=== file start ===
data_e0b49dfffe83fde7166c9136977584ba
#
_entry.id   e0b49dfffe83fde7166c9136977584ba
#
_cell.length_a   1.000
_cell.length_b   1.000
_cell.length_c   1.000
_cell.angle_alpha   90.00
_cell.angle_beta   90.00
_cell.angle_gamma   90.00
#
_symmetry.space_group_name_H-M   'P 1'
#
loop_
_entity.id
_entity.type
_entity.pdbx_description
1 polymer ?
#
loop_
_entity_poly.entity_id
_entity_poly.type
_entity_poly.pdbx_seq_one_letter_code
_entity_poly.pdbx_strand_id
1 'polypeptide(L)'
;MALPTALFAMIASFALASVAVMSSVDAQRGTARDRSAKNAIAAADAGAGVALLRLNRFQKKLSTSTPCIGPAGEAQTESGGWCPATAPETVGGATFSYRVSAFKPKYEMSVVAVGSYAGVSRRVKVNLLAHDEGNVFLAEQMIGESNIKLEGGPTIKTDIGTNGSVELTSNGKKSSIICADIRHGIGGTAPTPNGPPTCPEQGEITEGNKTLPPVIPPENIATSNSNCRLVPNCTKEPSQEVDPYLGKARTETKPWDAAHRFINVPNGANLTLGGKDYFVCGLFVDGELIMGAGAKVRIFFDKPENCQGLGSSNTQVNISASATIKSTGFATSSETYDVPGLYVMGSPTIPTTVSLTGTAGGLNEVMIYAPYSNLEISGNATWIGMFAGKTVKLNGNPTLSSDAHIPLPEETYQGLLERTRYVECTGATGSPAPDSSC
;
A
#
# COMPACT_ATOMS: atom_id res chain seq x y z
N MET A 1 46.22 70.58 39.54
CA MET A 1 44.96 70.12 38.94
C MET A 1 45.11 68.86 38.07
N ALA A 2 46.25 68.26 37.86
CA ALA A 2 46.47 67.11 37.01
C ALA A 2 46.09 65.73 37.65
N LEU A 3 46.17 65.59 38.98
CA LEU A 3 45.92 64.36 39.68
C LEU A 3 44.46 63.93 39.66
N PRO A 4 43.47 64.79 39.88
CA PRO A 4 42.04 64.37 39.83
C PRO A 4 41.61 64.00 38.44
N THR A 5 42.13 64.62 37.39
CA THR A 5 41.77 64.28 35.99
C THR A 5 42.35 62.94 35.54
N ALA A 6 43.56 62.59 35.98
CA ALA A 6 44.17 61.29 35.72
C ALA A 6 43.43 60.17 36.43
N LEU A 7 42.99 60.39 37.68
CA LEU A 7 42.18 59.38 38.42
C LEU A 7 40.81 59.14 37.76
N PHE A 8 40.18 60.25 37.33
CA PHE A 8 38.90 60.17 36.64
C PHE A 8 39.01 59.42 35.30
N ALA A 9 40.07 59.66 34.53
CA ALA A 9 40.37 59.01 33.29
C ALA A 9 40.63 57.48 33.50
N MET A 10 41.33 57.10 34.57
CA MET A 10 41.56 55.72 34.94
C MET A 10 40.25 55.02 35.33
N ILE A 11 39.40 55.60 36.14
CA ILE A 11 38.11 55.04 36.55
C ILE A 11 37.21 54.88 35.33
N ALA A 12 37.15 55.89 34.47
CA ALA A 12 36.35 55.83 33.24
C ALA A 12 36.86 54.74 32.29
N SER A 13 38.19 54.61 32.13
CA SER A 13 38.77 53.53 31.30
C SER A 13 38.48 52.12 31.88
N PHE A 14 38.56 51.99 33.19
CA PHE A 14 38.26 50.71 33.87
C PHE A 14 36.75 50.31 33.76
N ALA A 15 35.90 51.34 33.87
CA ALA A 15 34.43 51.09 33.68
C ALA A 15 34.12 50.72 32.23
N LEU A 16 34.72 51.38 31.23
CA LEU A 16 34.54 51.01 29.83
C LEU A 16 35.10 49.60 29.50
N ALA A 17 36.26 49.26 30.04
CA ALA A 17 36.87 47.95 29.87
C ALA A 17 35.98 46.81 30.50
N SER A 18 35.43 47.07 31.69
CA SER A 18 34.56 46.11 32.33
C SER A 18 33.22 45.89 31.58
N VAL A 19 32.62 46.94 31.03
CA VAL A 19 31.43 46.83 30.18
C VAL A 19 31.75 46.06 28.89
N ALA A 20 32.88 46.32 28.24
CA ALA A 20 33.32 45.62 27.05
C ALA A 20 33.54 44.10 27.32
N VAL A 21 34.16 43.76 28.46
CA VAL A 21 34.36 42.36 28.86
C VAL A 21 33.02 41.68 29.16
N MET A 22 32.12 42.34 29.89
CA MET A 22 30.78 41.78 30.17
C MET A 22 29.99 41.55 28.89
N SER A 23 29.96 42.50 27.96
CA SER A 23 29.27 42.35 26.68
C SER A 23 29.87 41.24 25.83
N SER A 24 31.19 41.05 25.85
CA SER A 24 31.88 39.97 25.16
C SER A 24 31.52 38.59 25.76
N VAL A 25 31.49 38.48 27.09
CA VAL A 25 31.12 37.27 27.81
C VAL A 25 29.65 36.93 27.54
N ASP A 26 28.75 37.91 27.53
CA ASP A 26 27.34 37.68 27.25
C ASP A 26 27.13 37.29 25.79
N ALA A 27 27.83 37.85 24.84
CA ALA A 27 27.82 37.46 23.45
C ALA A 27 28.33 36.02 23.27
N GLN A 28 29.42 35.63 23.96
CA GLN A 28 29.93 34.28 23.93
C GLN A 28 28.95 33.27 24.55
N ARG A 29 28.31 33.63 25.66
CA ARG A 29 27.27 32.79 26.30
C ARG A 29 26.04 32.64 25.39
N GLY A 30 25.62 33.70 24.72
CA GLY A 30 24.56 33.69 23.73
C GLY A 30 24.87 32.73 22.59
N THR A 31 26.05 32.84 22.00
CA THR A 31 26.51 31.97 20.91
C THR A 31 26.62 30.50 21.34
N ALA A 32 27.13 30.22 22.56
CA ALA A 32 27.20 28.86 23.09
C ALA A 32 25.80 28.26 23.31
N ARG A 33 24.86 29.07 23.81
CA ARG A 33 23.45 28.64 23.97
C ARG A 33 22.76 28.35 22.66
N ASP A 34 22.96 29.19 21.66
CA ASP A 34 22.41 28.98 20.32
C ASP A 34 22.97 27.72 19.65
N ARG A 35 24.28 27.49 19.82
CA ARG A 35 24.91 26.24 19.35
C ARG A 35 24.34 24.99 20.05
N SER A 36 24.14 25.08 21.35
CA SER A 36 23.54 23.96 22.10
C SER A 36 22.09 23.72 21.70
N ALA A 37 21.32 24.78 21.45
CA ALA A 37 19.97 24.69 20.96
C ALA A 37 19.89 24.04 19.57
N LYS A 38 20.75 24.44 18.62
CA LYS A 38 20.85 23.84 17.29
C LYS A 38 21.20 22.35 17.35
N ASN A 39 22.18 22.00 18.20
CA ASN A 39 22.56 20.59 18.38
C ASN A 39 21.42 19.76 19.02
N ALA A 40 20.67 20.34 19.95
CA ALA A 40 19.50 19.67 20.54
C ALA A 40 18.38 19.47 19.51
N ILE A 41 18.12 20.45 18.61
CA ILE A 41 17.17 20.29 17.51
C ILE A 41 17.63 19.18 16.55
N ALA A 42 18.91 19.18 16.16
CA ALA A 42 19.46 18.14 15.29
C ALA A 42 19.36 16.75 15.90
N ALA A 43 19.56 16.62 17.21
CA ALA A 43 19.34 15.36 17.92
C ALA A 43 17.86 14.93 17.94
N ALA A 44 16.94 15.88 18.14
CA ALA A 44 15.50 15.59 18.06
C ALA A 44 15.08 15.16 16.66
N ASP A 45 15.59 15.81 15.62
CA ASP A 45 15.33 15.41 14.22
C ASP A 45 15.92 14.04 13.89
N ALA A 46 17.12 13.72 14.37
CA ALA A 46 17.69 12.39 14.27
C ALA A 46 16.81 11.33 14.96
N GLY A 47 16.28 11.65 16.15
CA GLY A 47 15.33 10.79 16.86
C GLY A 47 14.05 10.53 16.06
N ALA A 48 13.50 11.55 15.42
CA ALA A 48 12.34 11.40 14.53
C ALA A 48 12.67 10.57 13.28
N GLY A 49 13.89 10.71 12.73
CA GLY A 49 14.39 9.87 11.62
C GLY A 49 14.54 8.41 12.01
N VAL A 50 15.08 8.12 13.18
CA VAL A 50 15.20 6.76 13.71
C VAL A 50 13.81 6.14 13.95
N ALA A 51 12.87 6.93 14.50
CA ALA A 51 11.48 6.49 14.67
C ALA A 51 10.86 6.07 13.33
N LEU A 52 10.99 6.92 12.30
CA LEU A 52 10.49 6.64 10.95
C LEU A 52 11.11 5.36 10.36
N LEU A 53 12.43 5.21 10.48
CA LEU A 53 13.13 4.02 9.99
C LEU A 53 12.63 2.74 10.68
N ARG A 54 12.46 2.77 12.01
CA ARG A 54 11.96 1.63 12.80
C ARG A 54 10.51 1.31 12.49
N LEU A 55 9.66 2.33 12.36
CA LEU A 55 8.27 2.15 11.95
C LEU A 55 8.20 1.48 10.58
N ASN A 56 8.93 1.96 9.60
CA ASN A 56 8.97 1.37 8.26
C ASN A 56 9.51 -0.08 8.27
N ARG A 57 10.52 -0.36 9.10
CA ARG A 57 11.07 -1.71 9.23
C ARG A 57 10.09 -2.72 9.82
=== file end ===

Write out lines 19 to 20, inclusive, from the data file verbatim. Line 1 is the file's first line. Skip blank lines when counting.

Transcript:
#
loop_